3.2. Analysis of the Relative Contribution of HSC to Cardiac Tissue Recovery Following Induced Myocardial Infarction

It is well established that myocardial infarction of the

Figure 3. Analysis of in vivo heart function using echocardiography. Quantitative analysis of cardiac function using left ventricular fractional shortening (a) and left ventricular ejection fraction (b); Groups receiving control, HSC-depleted and WBM samples showed a significant reduction (P < 0.05) in function from baseline. The group receiving HSC-enriched samples showed significant (P < 0.05) improvement in EF when compared to the control (*), HSC-depleted (**), and whole BM (***) sample receiving groups. A summarization of echocardiographic data including left ventricular end-systolic (LVESD) and end-diastolic (LVEDD) dimensions is shown in (c).

left ventricle is associated with weakening and thinning of the left ventricular wall. We assessed whether HSC play a role in facilitating the recovery of cardiac wall thickness after treatment of an induced infarction with bone marrow. Infarct size was assessed by Mason’s Trichrome staining of collagen deposition, and midline infarct lengths were measured as previously described [29] (Figure 4(a)). The group receiving HSC-enriched samples showed a significant reduction in infarct size when compared to each of the other groups (P < 0.05, Figures 4(b)).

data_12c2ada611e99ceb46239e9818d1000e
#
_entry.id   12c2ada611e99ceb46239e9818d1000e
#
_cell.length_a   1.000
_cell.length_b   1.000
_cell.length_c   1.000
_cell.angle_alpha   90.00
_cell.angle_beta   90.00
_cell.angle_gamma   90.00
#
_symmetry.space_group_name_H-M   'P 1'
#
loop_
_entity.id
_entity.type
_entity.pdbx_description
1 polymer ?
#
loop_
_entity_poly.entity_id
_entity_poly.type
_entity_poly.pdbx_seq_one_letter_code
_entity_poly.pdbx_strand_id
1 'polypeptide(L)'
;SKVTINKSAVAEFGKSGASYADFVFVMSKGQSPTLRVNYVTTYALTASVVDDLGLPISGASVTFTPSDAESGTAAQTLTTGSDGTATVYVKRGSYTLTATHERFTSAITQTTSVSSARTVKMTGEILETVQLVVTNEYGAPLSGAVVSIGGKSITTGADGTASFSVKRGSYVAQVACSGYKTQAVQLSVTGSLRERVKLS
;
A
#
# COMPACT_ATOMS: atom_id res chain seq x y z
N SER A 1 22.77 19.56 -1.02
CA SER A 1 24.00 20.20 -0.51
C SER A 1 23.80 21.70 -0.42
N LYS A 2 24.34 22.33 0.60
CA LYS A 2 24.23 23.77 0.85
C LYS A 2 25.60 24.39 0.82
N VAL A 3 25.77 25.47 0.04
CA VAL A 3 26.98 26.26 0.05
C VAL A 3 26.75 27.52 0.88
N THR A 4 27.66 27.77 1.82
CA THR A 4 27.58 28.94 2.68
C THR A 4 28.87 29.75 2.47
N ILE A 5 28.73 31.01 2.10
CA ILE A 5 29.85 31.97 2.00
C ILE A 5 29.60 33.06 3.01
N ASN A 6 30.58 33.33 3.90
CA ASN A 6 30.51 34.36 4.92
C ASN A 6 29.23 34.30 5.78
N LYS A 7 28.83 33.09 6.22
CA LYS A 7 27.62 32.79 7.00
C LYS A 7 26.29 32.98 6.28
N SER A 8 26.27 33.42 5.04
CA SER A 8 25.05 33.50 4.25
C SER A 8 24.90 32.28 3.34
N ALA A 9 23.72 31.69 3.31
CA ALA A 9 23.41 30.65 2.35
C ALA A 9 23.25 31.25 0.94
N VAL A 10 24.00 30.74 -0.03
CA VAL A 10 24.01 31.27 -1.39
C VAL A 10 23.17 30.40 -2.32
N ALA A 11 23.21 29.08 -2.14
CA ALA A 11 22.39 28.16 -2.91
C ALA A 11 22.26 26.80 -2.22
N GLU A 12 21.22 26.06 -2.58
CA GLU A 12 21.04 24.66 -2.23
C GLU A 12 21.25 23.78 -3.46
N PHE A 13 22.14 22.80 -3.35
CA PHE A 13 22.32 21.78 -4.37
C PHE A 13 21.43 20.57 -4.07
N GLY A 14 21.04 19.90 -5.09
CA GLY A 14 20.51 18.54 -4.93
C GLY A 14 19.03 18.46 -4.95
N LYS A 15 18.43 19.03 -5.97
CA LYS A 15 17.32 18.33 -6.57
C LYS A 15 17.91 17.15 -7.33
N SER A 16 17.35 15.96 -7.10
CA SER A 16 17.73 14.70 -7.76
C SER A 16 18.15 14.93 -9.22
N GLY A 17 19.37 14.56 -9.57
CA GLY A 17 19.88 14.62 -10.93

Figure 4. Analysis of the effect of HSC dosage within transplanted BM samples on infarct size four weeks post-transplant. (a) Representative section of hearts from each treatment group (the same mice as assessed in Figure 2 stained with Mason’s trichrome. Images illustrate the differences in the myocardial scarring of hearts from different treatment groups. Scale bars (1 mm) are shown; (b) Quantitative analysis of infarct size as assessed by measurement of the midline lengths of the infarct zone. The group receiving HSC-enriched samples had significantly less scarring compared with the groups receiving Control (*P < 0.05), HSC-depleted (**P < 0.01), and WBM (***P < 0.05) samples.